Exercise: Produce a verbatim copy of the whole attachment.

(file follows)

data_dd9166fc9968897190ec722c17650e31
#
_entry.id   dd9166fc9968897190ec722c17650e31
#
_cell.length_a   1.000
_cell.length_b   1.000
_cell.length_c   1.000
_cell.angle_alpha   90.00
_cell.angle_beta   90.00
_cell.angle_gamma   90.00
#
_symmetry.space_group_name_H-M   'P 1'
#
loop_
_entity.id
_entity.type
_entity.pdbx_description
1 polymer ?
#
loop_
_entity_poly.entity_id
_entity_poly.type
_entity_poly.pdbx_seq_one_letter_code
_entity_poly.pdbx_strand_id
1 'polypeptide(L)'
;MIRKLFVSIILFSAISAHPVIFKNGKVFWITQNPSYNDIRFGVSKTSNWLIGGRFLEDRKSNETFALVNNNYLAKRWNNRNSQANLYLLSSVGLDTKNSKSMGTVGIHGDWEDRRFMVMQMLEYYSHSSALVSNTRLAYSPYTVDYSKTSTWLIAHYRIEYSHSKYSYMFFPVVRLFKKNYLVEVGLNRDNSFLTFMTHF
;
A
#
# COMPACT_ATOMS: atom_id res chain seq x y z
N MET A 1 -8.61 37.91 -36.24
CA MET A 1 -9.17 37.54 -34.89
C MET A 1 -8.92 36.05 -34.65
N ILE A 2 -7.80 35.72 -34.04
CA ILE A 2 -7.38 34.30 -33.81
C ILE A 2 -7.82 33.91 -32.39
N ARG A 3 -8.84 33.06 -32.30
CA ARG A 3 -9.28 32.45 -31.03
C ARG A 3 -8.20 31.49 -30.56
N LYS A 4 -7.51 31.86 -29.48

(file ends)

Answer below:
data_dd9166fc9968897190ec722c17650e31
#
_entry.id   dd9166fc9968897190ec722c17650e31
#
_cell.length_a   1.000
_cell.length_b   1.000
_cell.length_c   1.000
_cell.angle_alpha   90.00
_cell.angle_beta   90.00
_cell.angle_gamma   90.00
#
_symmetry.space_group_name_H-M   'P 1'
#
loop_
_entity.id
_entity.type
_entity.pdbx_description
1 polymer ?
#
loop_
_entity_poly.entity_id
_entity_poly.type
_entity_poly.pdbx_seq_one_letter_code
_entity_poly.pdbx_strand_id
1 'polypeptide(L)'
;MIRKLFVSIILFSAISAHPVIFKNGKVFWITQNPSYNDIRFGVSKTSNWLIGGRFLEDRKSNETFALVNNNYLAKRWNNRNSQANLYLLSSVGLDTKNSKSMGTVGIHGDWEDRRFMVMQMLEYYSHSSALVSNTRLAYSPYTVDYSKTSTWLIAHYRIEYSHSKYSYMFFPVVRLFKKNYLVEVGLNRDNSFLTFMTHF
;
A
#
# COMPACT_ATOMS: atom_id res chain seq x y z
N MET A 1 -8.61 37.91 -36.24
CA MET A 1 -9.17 37.54 -34.89
C MET A 1 -8.92 36.05 -34.65
N ILE A 2 -7.80 35.72 -34.04
CA ILE A 2 -7.38 34.30 -33.81
C ILE A 2 -7.82 33.91 -32.39
N ARG A 3 -8.84 33.06 -32.30
CA ARG A 3 -9.28 32.45 -31.03
C ARG A 3 -8.20 31.49 -30.56
N LYS A 4 -7.51 31.86 -29.48